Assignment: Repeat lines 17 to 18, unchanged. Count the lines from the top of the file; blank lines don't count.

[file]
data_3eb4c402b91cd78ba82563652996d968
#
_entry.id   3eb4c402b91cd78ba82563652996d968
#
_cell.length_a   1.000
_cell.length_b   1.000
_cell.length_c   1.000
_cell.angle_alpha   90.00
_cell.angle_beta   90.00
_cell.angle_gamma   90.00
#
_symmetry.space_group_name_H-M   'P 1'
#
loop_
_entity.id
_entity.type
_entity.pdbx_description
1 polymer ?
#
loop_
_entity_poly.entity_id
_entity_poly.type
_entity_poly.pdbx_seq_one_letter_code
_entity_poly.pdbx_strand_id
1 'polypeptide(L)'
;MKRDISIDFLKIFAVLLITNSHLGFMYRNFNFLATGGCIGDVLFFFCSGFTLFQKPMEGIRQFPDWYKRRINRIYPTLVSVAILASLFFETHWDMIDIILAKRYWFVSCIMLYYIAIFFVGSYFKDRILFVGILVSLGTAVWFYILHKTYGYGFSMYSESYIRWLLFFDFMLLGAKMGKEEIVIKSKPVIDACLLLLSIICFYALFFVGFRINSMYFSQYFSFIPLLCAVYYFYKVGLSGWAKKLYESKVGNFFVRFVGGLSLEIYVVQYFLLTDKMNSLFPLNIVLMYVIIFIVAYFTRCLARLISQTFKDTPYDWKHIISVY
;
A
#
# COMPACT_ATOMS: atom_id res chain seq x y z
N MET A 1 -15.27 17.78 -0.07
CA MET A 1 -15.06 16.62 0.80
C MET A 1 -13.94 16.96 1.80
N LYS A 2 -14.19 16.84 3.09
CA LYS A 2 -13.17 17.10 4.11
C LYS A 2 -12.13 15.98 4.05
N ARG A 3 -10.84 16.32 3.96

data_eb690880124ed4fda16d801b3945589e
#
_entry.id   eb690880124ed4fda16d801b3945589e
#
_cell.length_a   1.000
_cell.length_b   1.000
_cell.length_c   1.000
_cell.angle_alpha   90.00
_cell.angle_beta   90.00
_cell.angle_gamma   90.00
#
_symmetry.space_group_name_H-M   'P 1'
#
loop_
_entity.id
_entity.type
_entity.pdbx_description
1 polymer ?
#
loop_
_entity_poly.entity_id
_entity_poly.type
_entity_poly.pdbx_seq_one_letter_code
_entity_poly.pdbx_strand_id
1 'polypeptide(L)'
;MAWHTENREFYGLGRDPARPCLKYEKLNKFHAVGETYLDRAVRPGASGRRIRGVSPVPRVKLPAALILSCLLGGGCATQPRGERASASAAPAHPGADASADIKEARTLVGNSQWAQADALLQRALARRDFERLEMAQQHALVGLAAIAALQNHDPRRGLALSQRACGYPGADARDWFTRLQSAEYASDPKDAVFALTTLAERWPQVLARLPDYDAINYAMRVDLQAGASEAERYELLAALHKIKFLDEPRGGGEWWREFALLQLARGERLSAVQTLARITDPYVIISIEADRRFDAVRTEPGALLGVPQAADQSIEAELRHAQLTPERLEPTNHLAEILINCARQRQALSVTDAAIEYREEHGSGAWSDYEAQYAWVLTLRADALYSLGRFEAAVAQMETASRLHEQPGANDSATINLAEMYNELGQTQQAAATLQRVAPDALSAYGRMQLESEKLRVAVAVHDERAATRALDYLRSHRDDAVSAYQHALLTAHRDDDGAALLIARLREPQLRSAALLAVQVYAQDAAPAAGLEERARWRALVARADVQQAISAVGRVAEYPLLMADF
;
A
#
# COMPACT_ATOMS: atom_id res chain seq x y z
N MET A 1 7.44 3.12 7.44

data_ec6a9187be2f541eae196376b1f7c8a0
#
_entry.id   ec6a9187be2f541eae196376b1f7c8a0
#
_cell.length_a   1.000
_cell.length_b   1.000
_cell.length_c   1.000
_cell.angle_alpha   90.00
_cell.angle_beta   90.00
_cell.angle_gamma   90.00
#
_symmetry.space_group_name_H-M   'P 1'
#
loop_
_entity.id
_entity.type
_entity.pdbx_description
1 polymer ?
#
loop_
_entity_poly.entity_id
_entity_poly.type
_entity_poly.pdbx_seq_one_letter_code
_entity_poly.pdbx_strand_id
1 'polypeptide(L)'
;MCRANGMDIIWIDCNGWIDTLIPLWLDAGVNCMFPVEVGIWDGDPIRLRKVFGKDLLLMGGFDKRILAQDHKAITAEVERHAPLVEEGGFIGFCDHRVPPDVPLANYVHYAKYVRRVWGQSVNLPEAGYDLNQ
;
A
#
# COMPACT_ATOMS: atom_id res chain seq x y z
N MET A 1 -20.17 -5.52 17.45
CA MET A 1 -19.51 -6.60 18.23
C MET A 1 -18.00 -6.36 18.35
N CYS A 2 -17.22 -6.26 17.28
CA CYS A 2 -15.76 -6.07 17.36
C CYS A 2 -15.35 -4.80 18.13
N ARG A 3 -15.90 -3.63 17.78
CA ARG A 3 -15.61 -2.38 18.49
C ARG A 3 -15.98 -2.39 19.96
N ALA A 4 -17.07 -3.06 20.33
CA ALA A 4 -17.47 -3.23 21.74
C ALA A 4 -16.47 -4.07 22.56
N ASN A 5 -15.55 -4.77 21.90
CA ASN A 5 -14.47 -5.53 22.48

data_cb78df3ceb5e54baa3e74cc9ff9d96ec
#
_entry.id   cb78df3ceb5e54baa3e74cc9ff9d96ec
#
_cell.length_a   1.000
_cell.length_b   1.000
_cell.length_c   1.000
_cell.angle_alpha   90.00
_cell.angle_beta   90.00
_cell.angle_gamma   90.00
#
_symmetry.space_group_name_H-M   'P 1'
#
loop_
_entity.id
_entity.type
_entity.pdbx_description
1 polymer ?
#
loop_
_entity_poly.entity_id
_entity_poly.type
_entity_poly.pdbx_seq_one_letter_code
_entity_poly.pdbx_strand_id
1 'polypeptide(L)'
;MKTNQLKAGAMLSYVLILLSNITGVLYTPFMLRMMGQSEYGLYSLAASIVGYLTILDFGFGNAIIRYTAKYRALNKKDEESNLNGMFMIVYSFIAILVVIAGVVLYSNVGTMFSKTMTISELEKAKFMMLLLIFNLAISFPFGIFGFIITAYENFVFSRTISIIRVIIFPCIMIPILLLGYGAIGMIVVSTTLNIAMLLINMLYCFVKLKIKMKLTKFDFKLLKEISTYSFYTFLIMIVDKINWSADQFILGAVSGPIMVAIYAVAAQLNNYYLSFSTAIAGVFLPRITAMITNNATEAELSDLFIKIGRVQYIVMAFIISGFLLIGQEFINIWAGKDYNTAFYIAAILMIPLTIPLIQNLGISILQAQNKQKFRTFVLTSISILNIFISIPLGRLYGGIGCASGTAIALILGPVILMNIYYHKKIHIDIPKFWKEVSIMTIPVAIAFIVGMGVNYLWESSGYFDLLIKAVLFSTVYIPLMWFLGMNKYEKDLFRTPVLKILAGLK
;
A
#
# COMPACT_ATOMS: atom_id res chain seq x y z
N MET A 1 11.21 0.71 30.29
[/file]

_entity.pdbx_description
1 polymer ?